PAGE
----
Coming on the heels of the busting of India’s biggest clandestine disinformation operation by the EU DisinfoLab barely a month ago, Goswami-gate has shown a fresh light on the dirty games that the Hindutva-inspired Modi government has been playing ever since he ascended the throne in New Delhi in 2014.
The exchange of explosive Whatsapp chats between the firebrand Republic TV anchor, Arnab Goswami, and BARC CEO Partho Dasgupta is replete with all manner of incriminating evidence.
The revelation that Goswami knew “something big will happen” three days ahead of the IAF warplanes flew into Pakistan and dropped their payload in Balakot must send shivers down the spine of all those who remain invested in peace and stability in one of the world’s highly volatile regions.
A plain reading of the texts makes it abundantly clear that the Modi government took the risk to upset the bilateral status quo with a keen eye on the potential electoral gains that such an act of brinkmanship was presumed to accrue.
As Pakistan mulled options to respond to the Indian aggression, the air was thick with a possibility of hostilities breaking out, an event that could have threatened the nuclear threshold.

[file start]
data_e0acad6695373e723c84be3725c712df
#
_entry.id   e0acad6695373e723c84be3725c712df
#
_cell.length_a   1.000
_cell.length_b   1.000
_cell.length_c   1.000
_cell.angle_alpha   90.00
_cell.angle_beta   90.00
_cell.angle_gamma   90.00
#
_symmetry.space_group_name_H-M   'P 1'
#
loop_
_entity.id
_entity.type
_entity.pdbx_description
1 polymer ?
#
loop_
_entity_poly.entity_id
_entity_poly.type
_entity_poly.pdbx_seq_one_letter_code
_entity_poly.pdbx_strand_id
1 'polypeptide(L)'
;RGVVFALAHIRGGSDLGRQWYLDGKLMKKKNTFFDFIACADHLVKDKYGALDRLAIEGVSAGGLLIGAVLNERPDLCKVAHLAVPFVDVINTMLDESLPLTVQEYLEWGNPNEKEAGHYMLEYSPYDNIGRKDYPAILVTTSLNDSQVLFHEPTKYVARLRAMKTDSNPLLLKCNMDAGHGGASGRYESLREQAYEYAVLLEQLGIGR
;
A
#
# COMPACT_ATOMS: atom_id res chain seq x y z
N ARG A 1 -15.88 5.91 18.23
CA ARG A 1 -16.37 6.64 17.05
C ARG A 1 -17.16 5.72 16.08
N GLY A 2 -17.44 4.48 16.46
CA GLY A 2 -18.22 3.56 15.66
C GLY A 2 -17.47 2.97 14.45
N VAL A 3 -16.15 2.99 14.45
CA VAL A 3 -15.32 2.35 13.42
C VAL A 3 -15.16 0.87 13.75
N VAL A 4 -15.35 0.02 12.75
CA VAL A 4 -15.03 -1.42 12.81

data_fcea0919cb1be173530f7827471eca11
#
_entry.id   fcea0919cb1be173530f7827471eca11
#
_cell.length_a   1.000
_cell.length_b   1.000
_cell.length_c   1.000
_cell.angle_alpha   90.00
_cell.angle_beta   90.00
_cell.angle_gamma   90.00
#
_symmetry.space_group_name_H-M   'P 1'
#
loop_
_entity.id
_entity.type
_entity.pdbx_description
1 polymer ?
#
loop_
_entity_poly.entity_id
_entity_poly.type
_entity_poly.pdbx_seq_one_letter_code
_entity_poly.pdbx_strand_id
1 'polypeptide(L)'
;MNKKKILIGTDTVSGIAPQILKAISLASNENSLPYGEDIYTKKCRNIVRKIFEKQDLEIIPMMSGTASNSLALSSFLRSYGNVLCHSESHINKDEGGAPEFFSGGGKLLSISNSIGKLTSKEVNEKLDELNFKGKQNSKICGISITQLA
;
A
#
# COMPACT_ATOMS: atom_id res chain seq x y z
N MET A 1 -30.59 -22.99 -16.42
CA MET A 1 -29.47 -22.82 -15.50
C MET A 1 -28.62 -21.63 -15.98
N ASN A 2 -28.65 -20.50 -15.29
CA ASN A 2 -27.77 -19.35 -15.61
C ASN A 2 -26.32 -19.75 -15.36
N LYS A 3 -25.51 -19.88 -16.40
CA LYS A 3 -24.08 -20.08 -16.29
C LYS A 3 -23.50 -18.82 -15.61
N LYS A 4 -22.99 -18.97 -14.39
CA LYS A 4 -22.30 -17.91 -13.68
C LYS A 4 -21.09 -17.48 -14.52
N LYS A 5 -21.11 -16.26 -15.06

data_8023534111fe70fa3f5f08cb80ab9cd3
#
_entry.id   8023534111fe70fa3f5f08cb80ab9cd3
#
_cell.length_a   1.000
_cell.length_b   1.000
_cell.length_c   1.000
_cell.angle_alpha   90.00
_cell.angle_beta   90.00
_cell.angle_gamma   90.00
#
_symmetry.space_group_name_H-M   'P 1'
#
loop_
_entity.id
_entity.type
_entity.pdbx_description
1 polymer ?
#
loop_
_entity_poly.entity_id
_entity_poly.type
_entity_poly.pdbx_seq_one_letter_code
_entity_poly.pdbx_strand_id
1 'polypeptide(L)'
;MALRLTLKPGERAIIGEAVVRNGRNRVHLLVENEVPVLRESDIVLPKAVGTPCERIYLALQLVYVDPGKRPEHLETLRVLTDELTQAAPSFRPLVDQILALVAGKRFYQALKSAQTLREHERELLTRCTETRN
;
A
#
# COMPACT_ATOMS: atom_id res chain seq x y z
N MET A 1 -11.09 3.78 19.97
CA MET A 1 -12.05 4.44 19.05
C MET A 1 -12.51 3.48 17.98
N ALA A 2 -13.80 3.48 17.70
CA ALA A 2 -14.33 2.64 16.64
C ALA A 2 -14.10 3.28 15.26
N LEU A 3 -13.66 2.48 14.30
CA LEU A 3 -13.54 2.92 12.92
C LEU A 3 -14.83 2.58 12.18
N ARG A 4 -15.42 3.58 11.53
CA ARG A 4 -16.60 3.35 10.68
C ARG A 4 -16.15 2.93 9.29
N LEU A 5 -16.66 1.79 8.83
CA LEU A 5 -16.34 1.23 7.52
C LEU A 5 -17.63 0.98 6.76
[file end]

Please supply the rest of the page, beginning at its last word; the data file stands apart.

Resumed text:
While the mature handling of the crisis by Pakistan’s civil and military leadership did avert the worst-case scenario, the fact that the Modi government orchestrated the Pulwama false flag to gain domestic political advantage showcased the kind of jingoistic mindset that is ruling New Delhi.
The strategic restraint shown by Pakistan drew widespread appreciation from world capitals. The swift counteraction by the Pakistan Air Force (PAF) restored the balance of aerial power and the return of the captured IAF pilot marked a diplomatic victory for Islamabad.
The events that happened in a span of weeks, following the Pulwama incident, presented a sharp contrast in the thinking of the Pakistani and Indian leadership as well as their respective approaches to regional peace and stability.
The second term of Narendra Modi as India’s prime minister has been marked by a series of actions that are ideologically driven with an express aim to rethink the idea of India in contravention of its founding-fathers’ ideals.
If the BJP possessed a little over 20 percent of votes in the early 1990s, today its hold on the Indian electorate is complete, a fact evidenced by its strongest ever showing in the polls in 2019 that gave Modi a landslide victory. Modi’s takeover of the party has also been complemented by a transformation of its internal political culture: from being a right of center party, the BJP has come a long way off — becoming the mouthpiece and champion of the Hindutva ideology that seeks to reimagine India as a Hindu-only country.